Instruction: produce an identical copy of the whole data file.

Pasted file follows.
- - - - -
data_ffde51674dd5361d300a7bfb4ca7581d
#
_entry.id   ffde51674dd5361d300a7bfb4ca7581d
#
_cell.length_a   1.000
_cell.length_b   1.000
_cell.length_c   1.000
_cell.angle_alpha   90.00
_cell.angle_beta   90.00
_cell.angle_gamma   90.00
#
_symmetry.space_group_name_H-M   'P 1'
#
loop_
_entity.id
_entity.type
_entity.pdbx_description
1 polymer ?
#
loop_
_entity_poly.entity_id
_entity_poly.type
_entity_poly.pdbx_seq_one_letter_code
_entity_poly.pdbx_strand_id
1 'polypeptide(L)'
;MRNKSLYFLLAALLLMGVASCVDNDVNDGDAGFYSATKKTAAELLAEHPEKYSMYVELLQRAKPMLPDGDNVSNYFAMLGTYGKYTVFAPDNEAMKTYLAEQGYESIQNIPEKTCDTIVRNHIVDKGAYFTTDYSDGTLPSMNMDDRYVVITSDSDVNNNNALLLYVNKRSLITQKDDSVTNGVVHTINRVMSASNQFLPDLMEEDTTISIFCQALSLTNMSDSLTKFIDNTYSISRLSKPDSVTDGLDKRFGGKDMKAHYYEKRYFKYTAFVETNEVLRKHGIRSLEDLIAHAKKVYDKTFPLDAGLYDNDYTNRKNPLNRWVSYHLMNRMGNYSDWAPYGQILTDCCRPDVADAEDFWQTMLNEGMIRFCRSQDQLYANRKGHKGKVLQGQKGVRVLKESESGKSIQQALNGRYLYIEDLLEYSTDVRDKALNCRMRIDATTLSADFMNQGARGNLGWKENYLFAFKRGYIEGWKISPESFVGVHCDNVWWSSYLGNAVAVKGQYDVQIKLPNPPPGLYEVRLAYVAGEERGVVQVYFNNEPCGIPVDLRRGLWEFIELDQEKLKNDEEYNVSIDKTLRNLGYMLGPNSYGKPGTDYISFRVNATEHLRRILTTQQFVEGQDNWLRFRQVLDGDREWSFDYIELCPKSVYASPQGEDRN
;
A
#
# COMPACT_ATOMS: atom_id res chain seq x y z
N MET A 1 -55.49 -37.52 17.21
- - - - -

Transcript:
data_ffde51674dd5361d300a7bfb4ca7581d
#
_entry.id   ffde51674dd5361d300a7bfb4ca7581d
#
_cell.length_a   1.000
_cell.length_b   1.000
_cell.length_c   1.000
_cell.angle_alpha   90.00
_cell.angle_beta   90.00
_cell.angle_gamma   90.00
#
_symmetry.space_group_name_H-M   'P 1'
#
loop_
_entity.id
_entity.type
_entity.pdbx_description
1 polymer ?
#
loop_
_entity_poly.entity_id
_entity_poly.type
_entity_poly.pdbx_seq_one_letter_code
_entity_poly.pdbx_strand_id
1 'polypeptide(L)'
;MRNKSLYFLLAALLLMGVASCVDNDVNDGDAGFYSATKKTAAELLAEHPEKYSMYVELLQRAKPMLPDGDNVSNYFAMLGTYGKYTVFAPDNEAMKTYLAEQGYESIQNIPEKTCDTIVRNHIVDKGAYFTTDYSDGTLPSMNMDDRYVVITSDSDVNNNNALLLYVNKRSLITQKDDSVTNGVVHTINRVMSASNQFLPDLMEEDTTISIFCQALSLTNMSDSLTKFIDNTYSISRLSKPDSVTDGLDKRFGGKDMKAHYYEKRYFKYTAFVETNEVLRKHGIRSLEDLIAHAKKVYDKTFPLDAGLYDNDYTNRKNPLNRWVSYHLMNRMGNYSDWAPYGQILTDCCRPDVADAEDFWQTMLNEGMIRFCRSQDQLYANRKGHKGKVLQGQKGVRVLKESESGKSIQQALNGRYLYIEDLLEYSTDVRDKALNCRMRIDATTLSADFMNQGARGNLGWKENYLFAFKRGYIEGWKISPESFVGVHCDNVWWSSYLGNAVAVKGQYDVQIKLPNPPPGLYEVRLAYVAGEERGVVQVYFNNEPCGIPVDLRRGLWEFIELDQEKLKNDEEYNVSIDKTLRNLGYMLGPNSYGKPGTDYISFRVNATEHLRRILTTQQFVEGQDNWLRFRQVLDGDREWSFDYIELCPKSVYASPQGEDRN
;
A
#
# COMPACT_ATOMS: atom_id res chain seq x y z
N MET A 1 -55.49 -37.52 17.21